The CIA’s inner circle of white elephant specialists

CC Licensed Image from Flickr by The U.S. Army.  Click for source.The New York Times recently covered a report by long-term critics of psychologists’ involvement in the CIA torture programme.

It includes a series of leaked emails which suggests something beyond what is widely noted – that the US security agencies have been handing out key contracts to high profile psychologists on the basis of shared political sympathies rather than sound scientific evidence. The result has been a series of largely ineffective white elephant security projects that have cost hundreds of millions of dollars.

To back up a bit, this new report claims, on the basis of the leaked emails, that there was collusion between the American Psychological Association and the CIA to make psychologists’ participation in brutal interrogations possible through engineering the written code of ethics.

The allegations are not new but as part of the coverage The New York Times includes the full text of the report which includes the full text of key emails.

The APA have commissioned an independent investigation and have released a statement, quite reasonably actually, saying they’re not going to comment until it’s concluded.

But looking at the emails, you can see that the CIA was buddies with a select group of high profile psychologists who later get big money contracts from the US Government. You may recognise the names.

One email from Kirk Hubbard, Senior Behavioral Scientist for the CIA, notes that “I have been in contact with Ekman and he is eager to do work for us”, seemingly with regard to a forum on the science of deception. This is Paul Ekman famous for his work on facial emotions and micro-expression.

Hubbard notes that Martin Seligman, famous for his work on learned helplessness and later positive psychology, “helped out alot over the past four years”. Seligman hosted a now well-documented meeting in December 2001 for “a small group of professors and law enforcement and intelligence officers” who “gathered outside Philadelphia at the home of a prominent psychologist, Martin E. P. Seligman, to brainstorm about Muslim extremism”.

This meeting included James Mitchell, of the now notorious Mitchell Jessen and Associates, who developed the CIA’s brutal interrogation / torture programme.

To be clear, I am not suggesting that Ekman and Seligman were directly involved in CIA interrogations or torture. Seligman has gone as far as directly denying it on record.

But there is something else interesting which links Ekman, Seligman and Mitchell: lucrative multi-million dollar US Government contracts for security programmes based on little evidence that turned out to be next to useless.

Ekman was awarded a contract to train ‘behavior detection officers’ at US airports using a technique called SPOT (Screening Passengers by Observation Techniques) based on detecting facial expressions – part of a $900 million programme. It was widely criticised as lacking a scientific foundation, there has been not one verified case of a successful terrorist detection, and evaluations by the Department of Homeland Security, the Government Accountability Office and the Rand Corporation were scathing.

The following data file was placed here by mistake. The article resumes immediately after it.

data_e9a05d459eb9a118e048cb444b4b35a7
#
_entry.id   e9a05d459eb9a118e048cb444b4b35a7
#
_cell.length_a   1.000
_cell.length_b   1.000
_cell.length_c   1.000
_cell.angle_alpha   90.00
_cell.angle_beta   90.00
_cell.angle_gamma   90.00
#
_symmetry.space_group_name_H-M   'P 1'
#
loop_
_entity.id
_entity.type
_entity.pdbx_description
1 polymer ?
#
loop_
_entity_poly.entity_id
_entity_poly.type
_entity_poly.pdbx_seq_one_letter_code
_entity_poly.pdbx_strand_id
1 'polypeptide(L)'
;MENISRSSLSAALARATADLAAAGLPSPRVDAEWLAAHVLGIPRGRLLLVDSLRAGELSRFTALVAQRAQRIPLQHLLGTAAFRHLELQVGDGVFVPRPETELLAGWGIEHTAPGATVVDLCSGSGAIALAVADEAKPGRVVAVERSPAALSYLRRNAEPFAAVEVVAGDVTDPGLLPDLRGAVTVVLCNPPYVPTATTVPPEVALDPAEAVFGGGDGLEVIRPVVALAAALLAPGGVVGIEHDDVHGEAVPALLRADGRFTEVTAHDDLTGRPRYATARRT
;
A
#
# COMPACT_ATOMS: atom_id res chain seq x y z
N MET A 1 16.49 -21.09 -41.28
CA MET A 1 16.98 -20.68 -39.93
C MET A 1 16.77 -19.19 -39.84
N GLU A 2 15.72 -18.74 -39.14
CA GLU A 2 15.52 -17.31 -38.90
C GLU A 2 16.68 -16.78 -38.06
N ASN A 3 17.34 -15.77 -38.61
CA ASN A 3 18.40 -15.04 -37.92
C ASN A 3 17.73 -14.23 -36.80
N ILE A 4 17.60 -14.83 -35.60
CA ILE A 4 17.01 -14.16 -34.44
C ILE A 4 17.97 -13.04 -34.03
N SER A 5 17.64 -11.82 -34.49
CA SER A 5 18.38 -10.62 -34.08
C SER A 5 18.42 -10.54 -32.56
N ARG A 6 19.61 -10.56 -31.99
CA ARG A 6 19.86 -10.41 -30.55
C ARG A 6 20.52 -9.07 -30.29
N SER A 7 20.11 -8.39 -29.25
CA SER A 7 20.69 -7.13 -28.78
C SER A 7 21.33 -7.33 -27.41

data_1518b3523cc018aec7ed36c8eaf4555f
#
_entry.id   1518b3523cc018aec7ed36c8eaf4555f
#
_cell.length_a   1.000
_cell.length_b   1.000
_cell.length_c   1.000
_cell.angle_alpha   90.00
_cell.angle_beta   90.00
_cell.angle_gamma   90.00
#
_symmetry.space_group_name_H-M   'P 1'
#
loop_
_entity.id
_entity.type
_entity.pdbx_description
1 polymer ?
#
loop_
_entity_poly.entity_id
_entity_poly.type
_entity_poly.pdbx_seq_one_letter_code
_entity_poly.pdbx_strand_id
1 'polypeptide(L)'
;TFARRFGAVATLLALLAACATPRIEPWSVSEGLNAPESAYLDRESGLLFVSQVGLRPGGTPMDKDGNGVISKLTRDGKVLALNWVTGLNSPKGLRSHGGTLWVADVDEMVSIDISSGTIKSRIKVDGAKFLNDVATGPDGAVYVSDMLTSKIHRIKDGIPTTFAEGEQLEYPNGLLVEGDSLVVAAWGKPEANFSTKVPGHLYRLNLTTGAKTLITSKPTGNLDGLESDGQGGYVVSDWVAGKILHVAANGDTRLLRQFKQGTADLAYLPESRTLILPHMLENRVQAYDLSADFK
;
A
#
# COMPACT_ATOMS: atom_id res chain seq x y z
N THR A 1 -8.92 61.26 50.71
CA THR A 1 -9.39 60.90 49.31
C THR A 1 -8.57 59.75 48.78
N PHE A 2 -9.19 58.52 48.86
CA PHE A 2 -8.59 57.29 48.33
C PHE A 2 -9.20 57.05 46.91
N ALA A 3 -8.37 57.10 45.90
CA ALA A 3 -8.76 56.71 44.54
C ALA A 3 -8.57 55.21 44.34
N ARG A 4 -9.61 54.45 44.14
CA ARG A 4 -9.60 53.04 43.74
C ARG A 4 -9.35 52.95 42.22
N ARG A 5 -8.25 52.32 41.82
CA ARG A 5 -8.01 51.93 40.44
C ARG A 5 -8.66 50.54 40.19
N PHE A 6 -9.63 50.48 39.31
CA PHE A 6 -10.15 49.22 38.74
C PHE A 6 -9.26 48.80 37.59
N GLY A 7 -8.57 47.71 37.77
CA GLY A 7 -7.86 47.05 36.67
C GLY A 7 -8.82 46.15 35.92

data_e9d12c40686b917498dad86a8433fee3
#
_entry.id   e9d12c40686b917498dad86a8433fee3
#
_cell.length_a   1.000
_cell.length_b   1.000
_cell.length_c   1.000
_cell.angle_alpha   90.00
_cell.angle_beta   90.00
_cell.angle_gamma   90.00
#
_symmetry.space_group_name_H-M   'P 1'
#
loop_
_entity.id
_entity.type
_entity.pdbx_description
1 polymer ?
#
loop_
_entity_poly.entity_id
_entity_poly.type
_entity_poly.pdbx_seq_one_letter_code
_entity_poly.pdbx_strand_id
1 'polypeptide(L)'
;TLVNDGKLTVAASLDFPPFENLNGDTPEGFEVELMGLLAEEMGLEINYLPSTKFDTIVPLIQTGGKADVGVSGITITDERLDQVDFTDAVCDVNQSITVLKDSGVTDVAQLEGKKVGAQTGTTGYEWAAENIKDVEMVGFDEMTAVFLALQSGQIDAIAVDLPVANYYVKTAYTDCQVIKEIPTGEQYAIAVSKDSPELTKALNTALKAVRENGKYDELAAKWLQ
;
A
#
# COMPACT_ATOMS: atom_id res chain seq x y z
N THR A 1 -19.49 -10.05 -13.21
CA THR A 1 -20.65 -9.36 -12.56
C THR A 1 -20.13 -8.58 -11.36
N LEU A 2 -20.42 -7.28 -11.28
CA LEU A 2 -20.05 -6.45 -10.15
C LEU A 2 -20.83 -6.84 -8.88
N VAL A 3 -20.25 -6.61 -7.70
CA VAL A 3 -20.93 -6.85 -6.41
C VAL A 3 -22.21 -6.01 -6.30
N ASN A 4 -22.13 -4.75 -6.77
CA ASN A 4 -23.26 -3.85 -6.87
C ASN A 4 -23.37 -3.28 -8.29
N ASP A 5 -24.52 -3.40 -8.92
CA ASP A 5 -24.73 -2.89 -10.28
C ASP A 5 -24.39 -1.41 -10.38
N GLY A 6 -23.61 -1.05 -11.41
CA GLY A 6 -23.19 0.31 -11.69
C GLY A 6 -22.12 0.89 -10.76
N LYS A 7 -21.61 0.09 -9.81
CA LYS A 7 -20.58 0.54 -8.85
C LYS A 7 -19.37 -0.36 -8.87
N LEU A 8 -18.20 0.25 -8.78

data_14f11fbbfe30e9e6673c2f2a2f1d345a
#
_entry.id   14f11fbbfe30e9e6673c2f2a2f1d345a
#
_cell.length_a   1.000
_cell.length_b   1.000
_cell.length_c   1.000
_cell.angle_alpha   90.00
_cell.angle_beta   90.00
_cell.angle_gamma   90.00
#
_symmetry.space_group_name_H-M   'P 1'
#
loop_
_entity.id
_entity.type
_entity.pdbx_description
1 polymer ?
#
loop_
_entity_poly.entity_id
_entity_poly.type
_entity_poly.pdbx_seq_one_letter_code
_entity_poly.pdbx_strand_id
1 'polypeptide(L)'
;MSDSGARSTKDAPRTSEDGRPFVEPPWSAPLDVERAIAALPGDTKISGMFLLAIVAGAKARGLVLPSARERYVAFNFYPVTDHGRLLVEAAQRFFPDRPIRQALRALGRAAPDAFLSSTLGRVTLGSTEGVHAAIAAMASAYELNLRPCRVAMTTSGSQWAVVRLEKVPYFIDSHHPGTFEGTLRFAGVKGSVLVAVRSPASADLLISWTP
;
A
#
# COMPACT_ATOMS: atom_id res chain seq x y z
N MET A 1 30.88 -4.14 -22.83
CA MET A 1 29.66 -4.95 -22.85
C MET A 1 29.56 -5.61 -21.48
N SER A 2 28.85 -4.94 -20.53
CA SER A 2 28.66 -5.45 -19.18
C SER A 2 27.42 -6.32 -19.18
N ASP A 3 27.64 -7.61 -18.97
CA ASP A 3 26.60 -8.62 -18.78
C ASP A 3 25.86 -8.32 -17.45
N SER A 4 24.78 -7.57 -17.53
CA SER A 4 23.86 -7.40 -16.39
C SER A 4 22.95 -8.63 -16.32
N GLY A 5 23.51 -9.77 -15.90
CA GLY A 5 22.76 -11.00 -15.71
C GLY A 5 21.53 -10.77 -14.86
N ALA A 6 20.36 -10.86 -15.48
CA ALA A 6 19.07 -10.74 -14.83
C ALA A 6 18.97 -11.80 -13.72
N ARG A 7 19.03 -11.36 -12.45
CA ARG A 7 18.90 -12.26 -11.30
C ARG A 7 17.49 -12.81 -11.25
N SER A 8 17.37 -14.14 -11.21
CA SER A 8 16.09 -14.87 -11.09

Seligman was reportedly awarded a $31 million US Army no-bid contract to develop ‘resilience training’ for soldiers to prevent mental health problems. This was surprising to many as he had no particular experience in developing clinical interventions. It was deployed as the $237 million Comprehensive Soldier Fitness programme, the results of which have only been reported in some oddly incompetent technical reports and are markedly under-whelming. Nicholas Brown’s analysis of the first three evaluative technical reports is particularly good where he notes the tiny effects sizes and shoddy design. A fourth report has since been published (pdf) which also notes “small effect sizes” and doesn’t control for things like combat exposure.

And famously, Mitchell and Jessen won an $81 million contract to develop the interrogation programme, now officially labelled as torture, and which the Senate Intelligence Committee suggested was actually counter-productive in gathering intelligence.

Applying psychology to improve airport security screening, soldiers’ well-being and interrogation are all reasonable aims. But rather than reviewing the evidence to see what’s possible and contracting relevant specialists to develop and evaluate programmes where possible, they seem to have contracted supporters of the ‘war on terror’ for work that lacked an applied evidence base.

The outcome has been expensive and ineffectual.
 

Link to full text of critical report, full text of emails in Appendix.

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